is the urgent need to open up the borders between countries in Africa
to facilitate movement of goods and services. If Africa is to create
one big market for goods and services, people have got to be able to
move around,” he said.

“There is also the
need for the rehabilitation of the infrastructure, like roads and
railway systems, to link the countries of Africa, to ensure easy
movement of persons and goods for business. One cannot create a global
market by erecting artificial barriers.”

While commending
the common passport by the Economic Community of West African States as
a big step in the right direction to achieve regional economic
integration, Mr Tinubu said governments in the region should move
quickly to consolidate on the gains of that policy by establishing a
common currency regime.

On the home front,
the Oando boss urged government to create a path for the growth of the
downstream sector of the country’s petroleum industry, by allowing full
deregulation policy, pointing out the plan to spend about $6 billion
this year on petroleum products subsidies will continue to hurt the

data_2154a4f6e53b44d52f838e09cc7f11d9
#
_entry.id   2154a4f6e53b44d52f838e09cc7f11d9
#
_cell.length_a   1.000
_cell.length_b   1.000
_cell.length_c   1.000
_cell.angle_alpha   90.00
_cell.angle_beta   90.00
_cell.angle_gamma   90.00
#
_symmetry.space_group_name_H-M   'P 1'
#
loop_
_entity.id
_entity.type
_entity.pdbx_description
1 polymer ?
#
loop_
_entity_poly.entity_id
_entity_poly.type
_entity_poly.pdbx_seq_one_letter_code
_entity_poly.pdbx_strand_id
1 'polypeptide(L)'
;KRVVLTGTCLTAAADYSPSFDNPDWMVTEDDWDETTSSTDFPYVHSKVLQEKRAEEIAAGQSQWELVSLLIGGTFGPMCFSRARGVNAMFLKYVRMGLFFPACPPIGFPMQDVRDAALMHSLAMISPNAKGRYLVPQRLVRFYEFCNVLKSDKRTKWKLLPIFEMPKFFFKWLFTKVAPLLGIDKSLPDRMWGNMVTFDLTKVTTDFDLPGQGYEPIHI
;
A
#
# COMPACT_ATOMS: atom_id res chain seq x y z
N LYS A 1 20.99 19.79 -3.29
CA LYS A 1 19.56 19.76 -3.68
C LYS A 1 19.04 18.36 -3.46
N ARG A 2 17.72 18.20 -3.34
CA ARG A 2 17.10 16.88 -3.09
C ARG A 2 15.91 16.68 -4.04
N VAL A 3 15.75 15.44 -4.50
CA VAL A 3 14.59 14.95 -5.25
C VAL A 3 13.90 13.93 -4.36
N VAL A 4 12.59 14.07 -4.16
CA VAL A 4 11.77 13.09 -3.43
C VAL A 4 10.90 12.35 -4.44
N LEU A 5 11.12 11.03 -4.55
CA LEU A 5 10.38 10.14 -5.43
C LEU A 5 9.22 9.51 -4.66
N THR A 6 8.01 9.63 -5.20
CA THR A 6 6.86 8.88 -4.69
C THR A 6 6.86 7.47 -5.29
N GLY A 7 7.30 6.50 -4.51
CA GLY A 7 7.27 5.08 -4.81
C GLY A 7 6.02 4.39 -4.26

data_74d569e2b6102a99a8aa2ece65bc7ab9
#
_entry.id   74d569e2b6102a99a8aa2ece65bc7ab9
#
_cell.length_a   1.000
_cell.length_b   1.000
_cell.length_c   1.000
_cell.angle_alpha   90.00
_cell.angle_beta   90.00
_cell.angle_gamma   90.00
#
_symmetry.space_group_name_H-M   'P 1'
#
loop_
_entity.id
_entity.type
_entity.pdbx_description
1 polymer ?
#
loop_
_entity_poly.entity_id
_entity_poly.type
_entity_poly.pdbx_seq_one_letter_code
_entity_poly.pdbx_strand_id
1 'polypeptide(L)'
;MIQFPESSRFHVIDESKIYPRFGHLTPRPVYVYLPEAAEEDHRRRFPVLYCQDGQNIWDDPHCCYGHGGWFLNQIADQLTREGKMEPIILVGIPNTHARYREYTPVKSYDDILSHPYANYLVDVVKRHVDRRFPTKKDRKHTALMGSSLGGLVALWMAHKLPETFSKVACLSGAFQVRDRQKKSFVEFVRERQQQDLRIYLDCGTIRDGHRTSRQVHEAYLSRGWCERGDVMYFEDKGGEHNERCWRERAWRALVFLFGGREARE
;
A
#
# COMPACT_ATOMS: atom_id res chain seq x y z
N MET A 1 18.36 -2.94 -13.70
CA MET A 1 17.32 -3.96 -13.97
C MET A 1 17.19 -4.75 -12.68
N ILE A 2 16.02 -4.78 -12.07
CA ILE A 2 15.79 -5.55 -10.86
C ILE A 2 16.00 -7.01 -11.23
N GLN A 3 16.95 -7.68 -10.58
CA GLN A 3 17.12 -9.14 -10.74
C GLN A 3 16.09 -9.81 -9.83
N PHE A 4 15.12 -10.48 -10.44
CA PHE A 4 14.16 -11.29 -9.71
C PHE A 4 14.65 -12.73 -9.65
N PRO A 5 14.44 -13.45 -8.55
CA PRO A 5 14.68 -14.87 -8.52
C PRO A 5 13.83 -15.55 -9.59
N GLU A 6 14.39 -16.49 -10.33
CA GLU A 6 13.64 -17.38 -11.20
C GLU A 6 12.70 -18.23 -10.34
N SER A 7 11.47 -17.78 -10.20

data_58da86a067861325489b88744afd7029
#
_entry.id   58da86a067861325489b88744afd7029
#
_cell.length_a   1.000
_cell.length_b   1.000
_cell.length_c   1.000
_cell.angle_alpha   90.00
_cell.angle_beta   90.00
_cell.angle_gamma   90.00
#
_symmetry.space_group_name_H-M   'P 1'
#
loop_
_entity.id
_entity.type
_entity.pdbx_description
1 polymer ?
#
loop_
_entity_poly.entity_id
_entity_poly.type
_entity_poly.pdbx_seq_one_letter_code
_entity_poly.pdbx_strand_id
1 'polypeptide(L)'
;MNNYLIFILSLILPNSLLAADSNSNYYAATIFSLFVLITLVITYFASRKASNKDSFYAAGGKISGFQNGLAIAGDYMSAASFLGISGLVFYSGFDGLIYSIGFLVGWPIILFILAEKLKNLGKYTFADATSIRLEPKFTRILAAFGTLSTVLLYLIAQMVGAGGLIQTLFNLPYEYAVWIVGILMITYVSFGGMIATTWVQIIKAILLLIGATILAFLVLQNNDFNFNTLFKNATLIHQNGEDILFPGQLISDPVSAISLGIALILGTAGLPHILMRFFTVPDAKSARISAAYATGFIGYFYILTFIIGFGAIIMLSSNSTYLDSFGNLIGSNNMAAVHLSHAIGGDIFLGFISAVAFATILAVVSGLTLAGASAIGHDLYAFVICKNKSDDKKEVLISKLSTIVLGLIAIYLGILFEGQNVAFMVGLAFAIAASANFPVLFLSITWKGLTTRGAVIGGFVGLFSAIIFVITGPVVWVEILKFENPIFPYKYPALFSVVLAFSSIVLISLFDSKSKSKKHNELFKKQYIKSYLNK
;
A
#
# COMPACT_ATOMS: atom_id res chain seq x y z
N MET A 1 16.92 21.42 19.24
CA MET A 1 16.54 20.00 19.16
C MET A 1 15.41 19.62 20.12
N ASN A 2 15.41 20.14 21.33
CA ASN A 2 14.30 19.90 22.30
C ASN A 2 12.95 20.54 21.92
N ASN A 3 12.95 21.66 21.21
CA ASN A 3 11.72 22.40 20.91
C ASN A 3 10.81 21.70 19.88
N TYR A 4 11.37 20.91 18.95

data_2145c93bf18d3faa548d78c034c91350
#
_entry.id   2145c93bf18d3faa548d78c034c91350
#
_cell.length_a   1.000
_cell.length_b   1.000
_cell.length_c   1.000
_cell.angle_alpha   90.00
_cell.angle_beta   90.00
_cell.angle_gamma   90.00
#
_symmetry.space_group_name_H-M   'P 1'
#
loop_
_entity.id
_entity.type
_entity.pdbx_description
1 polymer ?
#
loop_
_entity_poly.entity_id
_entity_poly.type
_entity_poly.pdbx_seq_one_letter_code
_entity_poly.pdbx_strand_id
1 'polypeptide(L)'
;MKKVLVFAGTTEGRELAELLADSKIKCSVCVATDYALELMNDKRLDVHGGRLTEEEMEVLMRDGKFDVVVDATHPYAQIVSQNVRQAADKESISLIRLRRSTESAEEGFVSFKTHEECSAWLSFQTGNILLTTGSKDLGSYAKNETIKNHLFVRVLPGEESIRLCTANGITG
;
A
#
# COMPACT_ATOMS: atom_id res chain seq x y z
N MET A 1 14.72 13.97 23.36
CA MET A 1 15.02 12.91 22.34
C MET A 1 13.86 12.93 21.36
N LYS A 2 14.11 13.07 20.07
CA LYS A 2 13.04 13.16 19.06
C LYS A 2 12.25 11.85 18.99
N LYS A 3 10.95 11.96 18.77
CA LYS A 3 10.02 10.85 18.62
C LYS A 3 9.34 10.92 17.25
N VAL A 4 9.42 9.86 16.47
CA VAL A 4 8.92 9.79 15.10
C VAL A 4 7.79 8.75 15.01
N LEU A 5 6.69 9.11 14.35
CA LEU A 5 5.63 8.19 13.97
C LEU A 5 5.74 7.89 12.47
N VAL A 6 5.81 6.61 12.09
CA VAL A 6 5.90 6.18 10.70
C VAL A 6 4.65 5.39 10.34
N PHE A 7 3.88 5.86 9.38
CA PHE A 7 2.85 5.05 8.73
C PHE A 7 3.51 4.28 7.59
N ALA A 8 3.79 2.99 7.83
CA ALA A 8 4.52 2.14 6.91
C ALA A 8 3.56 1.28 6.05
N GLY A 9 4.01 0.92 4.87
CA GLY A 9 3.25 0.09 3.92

economy, as it will amount to merely managing the symptoms of the decay
in the economy, rather proffer concrete solutions.

Subsidy removal

“If $6 billion to
be used in petroleum subsidy is saved for one year, the country can
build a mass transit railway system that would help solve the
transportation problem of the country, which will serve the people for
a lifetime,” he noted.

Though he
acknowledged that the decision to quickly remove the subsidy would
create shock among consumers, Mr Tinubu suggested a two to three-year
plan by government, that can outline the achievement of demonstrable
capital-intensive infrastructure that Nigerians can identify with,
using the savings from the withdrawal of petroleum subsidy.

He identified Oando as a growth business that is continually
exploring new ways to satisfy the need of the economy, adding that the
company’s growth is driven by the demand for its services and products
in the different sectors of the economy, which is not going to be
satisfied by multinationals.